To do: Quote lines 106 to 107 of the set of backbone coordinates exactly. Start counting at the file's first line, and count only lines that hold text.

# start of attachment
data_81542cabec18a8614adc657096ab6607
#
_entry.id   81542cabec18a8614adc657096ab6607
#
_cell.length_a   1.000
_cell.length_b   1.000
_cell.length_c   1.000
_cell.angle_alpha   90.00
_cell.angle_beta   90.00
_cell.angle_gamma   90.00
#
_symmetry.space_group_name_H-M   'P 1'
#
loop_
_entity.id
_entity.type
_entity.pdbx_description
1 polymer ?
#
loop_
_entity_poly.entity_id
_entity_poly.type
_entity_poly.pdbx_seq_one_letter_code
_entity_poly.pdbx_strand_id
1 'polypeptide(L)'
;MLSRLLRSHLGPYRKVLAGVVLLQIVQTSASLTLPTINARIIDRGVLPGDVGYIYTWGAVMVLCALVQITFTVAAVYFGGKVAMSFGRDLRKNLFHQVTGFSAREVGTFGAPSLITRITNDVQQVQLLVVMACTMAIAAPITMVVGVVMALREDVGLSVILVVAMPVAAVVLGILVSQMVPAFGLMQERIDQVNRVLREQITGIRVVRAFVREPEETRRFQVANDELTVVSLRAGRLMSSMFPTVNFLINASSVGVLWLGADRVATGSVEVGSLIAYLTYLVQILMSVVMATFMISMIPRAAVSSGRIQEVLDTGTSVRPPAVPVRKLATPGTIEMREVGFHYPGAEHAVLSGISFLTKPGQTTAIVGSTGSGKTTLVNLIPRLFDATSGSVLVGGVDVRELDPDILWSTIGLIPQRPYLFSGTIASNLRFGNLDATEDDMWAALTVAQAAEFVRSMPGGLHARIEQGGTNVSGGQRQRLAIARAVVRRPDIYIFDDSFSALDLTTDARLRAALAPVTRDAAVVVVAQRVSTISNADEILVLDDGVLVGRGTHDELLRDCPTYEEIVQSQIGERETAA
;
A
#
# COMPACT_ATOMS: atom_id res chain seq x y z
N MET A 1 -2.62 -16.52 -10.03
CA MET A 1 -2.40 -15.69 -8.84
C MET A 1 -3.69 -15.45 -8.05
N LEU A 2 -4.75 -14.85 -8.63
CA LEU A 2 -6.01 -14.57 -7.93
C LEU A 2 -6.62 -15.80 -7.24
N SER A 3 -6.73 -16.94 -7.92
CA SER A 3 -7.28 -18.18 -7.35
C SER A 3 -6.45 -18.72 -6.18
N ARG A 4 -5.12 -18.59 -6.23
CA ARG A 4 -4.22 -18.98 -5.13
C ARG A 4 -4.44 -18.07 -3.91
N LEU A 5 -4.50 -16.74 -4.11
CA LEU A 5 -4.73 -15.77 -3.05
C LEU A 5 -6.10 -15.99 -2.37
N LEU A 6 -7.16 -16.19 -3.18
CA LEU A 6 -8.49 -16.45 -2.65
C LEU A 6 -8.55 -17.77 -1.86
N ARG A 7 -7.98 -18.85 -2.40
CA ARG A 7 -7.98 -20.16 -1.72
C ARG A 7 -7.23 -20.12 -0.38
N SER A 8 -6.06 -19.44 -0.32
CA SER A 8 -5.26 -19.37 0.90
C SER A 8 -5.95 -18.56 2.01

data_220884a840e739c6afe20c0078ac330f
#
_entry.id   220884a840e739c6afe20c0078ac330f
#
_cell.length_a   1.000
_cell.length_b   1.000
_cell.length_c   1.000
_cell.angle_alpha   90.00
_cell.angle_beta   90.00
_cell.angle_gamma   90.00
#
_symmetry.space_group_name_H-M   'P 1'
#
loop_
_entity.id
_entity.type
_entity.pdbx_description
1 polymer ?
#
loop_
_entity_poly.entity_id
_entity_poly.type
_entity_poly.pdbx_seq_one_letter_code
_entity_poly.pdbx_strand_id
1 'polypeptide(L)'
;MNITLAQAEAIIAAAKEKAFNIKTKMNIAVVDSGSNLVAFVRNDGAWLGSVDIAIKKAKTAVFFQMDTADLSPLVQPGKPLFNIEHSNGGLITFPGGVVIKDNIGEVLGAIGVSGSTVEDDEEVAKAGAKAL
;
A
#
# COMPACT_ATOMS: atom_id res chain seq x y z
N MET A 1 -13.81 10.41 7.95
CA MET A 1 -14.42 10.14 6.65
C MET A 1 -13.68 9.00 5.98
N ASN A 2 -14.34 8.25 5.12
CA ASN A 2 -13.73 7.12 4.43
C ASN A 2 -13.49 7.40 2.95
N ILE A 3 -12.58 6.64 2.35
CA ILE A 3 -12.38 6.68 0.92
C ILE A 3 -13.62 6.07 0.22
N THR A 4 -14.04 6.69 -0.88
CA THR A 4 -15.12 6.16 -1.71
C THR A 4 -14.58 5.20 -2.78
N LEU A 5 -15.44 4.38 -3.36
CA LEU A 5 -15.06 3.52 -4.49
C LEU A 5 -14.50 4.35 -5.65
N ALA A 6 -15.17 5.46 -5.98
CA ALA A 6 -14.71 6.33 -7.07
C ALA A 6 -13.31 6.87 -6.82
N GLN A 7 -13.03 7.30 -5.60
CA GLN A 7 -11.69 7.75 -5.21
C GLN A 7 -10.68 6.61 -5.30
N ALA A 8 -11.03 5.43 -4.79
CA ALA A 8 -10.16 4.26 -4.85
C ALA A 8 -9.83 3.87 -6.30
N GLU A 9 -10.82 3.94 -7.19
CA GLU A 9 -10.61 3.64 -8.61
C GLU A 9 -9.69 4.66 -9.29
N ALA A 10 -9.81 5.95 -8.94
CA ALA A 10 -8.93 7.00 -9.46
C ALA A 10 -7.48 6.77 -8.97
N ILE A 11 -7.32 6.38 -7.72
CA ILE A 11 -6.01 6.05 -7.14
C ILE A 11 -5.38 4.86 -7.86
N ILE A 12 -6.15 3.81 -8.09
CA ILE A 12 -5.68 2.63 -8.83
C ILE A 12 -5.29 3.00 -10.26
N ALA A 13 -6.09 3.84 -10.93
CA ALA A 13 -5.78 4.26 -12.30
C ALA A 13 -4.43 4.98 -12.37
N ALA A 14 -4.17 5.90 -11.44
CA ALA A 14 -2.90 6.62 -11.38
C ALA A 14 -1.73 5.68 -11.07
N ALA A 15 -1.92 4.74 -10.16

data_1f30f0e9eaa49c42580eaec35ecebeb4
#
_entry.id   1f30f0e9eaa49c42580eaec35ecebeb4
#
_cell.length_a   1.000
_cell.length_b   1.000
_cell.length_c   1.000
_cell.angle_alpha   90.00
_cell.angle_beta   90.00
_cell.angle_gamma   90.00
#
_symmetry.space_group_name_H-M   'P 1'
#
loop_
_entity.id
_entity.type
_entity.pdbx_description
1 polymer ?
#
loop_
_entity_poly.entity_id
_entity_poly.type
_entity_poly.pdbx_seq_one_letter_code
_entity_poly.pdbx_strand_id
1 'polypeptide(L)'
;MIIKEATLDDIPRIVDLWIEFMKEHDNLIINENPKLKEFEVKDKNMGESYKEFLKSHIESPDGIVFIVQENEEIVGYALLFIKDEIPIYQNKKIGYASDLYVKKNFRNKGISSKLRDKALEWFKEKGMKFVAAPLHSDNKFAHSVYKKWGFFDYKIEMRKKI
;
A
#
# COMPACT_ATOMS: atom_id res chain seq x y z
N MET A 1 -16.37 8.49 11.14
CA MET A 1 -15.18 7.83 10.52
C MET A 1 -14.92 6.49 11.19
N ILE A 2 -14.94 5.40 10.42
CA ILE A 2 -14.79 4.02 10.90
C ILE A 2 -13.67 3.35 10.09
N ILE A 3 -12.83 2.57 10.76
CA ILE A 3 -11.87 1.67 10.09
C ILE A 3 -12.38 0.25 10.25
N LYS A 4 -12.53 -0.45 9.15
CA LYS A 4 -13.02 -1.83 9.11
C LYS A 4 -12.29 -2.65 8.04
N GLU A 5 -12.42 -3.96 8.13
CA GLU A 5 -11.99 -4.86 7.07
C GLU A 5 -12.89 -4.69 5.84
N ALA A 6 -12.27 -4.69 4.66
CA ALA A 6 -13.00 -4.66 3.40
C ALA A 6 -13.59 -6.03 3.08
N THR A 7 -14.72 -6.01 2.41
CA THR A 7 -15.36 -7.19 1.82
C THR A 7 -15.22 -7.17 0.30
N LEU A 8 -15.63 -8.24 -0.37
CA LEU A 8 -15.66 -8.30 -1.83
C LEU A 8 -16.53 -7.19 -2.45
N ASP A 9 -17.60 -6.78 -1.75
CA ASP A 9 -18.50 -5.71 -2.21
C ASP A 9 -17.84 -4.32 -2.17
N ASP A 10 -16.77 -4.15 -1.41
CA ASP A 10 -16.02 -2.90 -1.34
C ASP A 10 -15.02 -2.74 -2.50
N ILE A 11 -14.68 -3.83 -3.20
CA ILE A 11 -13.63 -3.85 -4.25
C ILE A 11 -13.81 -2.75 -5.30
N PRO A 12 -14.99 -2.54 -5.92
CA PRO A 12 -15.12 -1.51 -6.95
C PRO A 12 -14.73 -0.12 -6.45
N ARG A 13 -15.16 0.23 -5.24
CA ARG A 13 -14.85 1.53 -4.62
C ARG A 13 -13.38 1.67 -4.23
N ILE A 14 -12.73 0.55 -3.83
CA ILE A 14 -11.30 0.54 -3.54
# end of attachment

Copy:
N ALA A 8 -11.03 5.43 -4.79
CA ALA A 8 -10.16 4.26 -4.85